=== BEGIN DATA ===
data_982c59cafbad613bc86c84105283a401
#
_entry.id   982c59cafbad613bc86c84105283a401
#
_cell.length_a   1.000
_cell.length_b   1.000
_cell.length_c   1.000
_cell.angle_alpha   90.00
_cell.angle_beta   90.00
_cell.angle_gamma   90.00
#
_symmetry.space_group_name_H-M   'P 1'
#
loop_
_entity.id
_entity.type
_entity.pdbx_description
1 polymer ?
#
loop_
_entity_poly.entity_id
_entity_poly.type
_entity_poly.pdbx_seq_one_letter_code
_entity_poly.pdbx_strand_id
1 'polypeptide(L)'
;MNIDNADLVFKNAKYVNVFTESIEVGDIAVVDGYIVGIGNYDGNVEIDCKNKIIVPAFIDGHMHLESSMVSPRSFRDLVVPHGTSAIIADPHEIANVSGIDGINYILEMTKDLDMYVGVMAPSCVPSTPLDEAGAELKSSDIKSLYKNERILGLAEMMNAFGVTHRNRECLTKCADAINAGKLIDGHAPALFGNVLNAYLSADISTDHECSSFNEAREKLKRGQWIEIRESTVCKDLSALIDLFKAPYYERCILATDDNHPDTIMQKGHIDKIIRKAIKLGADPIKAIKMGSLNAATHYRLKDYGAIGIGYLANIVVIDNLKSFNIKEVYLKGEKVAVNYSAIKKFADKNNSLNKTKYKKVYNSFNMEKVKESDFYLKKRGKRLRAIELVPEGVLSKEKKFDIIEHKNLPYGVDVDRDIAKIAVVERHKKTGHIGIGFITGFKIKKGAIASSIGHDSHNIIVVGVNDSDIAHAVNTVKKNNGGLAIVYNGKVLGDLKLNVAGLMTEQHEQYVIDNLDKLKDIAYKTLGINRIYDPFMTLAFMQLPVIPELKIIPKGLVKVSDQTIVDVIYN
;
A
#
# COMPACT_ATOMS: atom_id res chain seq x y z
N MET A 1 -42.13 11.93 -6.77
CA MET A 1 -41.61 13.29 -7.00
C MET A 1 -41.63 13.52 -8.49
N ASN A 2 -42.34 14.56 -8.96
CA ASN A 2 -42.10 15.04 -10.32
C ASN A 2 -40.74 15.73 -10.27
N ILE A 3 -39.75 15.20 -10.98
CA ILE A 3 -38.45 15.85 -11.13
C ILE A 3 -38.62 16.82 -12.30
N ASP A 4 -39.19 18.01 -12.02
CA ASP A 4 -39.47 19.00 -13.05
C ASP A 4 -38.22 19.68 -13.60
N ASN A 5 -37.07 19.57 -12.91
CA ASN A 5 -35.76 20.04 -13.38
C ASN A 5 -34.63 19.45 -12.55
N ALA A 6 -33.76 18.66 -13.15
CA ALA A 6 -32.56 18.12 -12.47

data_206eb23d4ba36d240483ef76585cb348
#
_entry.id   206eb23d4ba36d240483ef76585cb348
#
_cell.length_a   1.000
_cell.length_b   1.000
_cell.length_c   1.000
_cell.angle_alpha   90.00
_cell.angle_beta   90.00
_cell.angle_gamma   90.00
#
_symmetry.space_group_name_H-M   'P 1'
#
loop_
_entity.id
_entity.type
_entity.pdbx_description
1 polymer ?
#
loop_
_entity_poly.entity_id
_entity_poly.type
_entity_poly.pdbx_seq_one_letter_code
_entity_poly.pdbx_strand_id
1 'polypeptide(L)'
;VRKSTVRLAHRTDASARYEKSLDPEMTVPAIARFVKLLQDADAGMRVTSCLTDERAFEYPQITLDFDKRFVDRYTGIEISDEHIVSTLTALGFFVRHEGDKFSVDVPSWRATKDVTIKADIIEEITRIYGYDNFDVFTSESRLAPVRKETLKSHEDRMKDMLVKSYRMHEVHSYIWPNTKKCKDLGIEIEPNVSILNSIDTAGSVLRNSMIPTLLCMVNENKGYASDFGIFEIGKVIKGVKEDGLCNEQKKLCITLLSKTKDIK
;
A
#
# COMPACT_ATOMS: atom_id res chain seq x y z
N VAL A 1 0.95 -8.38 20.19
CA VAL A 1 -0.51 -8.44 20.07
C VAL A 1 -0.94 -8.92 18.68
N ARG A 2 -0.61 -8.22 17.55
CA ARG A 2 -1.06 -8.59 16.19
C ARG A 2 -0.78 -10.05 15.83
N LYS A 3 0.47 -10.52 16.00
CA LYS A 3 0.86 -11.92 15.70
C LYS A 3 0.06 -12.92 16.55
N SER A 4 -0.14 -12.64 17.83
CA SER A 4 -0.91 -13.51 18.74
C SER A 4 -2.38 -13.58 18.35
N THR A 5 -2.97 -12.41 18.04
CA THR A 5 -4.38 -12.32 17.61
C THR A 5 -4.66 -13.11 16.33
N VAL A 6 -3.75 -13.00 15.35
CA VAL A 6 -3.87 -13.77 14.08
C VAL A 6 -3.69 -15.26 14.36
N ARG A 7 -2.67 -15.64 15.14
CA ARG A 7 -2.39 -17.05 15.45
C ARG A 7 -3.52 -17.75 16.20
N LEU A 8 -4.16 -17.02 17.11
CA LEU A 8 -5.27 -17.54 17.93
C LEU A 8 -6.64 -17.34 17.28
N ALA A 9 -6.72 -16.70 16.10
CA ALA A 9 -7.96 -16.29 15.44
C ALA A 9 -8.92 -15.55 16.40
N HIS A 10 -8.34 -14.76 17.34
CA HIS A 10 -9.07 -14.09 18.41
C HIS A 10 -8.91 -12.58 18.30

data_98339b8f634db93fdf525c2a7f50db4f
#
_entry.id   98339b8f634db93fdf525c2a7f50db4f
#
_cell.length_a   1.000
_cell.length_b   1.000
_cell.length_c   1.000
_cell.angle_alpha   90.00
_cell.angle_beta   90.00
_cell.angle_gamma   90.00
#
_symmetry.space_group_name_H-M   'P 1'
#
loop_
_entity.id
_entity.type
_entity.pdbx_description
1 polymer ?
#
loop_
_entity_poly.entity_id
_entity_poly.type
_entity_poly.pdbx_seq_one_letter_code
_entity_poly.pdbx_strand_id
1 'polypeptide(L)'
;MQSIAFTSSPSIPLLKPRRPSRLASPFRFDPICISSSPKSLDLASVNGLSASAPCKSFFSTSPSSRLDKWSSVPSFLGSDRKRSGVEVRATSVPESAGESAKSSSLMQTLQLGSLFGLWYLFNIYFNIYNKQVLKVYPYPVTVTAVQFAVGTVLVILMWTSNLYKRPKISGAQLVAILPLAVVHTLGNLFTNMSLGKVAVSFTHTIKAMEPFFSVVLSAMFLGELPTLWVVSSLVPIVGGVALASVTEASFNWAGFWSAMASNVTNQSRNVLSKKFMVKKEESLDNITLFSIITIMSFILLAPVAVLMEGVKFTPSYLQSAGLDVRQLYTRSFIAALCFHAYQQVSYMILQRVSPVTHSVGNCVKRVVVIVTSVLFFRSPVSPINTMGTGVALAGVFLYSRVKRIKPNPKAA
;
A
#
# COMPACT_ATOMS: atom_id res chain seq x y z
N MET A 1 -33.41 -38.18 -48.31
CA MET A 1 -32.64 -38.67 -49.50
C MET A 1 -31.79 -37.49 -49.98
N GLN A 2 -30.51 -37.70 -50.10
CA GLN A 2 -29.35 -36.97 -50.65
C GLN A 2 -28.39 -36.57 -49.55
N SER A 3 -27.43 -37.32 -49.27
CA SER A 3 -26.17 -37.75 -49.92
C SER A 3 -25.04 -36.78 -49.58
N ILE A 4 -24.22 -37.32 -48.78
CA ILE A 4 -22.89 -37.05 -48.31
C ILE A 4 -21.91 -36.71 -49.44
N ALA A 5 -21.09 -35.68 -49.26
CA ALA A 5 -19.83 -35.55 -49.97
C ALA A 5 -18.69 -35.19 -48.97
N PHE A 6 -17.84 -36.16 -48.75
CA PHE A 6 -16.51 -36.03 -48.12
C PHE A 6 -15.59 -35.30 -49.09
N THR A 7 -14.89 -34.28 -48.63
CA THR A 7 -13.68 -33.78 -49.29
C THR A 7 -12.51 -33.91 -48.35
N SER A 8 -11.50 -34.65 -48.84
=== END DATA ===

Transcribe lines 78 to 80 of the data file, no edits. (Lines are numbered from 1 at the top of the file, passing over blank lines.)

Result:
N VAL A 1 0.95 -8.38 20.19
CA VAL A 1 -0.51 -8.44 20.07
C VAL A 1 -0.94 -8.92 18.68